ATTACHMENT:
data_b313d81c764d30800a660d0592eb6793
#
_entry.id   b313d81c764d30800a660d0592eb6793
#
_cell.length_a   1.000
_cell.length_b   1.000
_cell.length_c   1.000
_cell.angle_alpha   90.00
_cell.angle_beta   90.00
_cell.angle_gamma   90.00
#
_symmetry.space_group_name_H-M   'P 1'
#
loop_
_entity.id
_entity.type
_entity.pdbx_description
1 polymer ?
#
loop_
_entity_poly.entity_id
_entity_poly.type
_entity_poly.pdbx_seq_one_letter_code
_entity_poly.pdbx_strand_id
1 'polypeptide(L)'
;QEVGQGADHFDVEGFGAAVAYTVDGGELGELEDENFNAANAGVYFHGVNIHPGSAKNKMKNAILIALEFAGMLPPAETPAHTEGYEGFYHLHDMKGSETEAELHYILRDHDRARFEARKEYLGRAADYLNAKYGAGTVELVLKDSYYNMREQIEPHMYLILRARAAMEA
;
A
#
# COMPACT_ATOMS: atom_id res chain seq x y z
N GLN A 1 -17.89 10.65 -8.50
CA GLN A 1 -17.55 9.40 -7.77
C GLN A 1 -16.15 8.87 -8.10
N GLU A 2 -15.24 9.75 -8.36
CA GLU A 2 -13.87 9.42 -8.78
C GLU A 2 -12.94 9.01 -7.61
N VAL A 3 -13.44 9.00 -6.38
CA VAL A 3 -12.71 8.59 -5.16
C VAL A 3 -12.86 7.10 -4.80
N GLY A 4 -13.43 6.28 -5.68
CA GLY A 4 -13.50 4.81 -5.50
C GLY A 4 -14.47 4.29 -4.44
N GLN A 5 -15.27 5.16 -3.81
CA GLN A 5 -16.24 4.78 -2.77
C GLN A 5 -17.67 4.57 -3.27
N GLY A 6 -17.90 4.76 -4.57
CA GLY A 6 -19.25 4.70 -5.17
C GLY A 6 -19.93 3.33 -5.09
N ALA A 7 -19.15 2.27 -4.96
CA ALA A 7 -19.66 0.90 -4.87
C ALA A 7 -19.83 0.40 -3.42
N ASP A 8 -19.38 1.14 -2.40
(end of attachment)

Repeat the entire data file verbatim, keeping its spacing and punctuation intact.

data_b313d81c764d30800a660d0592eb6793
#
_entry.id   b313d81c764d30800a660d0592eb6793
#
_cell.length_a   1.000
_cell.length_b   1.000
_cell.length_c   1.000
_cell.angle_alpha   90.00
_cell.angle_beta   90.00
_cell.angle_gamma   90.00
#
_symmetry.space_group_name_H-M   'P 1'
#
loop_
_entity.id
_entity.type
_entity.pdbx_description
1 polymer ?
#
loop_
_entity_poly.entity_id
_entity_poly.type
_entity_poly.pdbx_seq_one_letter_code
_entity_poly.pdbx_strand_id
1 'polypeptide(L)'
;QEVGQGADHFDVEGFGAAVAYTVDGGELGELEDENFNAANAGVYFHGVNIHPGSAKNKMKNAILIALEFAGMLPPAETPAHTEGYEGFYHLHDMKGSETEAELHYILRDHDRARFEARKEYLGRAADYLNAKYGAGTVELVLKDSYYNMREQIEPHMYLILRARAAMEA
;
A
#
# COMPACT_ATOMS: atom_id res chain seq x y z
N GLN A 1 -17.89 10.65 -8.50
CA GLN A 1 -17.55 9.40 -7.77
C GLN A 1 -16.15 8.87 -8.10
N GLU A 2 -15.24 9.75 -8.36
CA GLU A 2 -13.87 9.42 -8.78
C GLU A 2 -12.94 9.01 -7.61
N VAL A 3 -13.44 9.00 -6.38
CA VAL A 3 -12.71 8.59 -5.16
C VAL A 3 -12.86 7.10 -4.80
N GLY A 4 -13.43 6.28 -5.68
CA GLY A 4 -13.50 4.81 -5.50
C GLY A 4 -14.47 4.29 -4.44
N GLN A 5 -15.27 5.16 -3.81
CA GLN A 5 -16.24 4.78 -2.77
C GLN A 5 -17.67 4.57 -3.27
N GLY A 6 -17.90 4.76 -4.57
CA GLY A 6 -19.25 4.70 -5.17
C GLY A 6 -19.93 3.33 -5.09
N ALA A 7 -19.15 2.27 -4.96
CA ALA A 7 -19.66 0.90 -4.87
C ALA A 7 -19.83 0.40 -3.42
N ASP A 8 -19.38 1.14 -2.40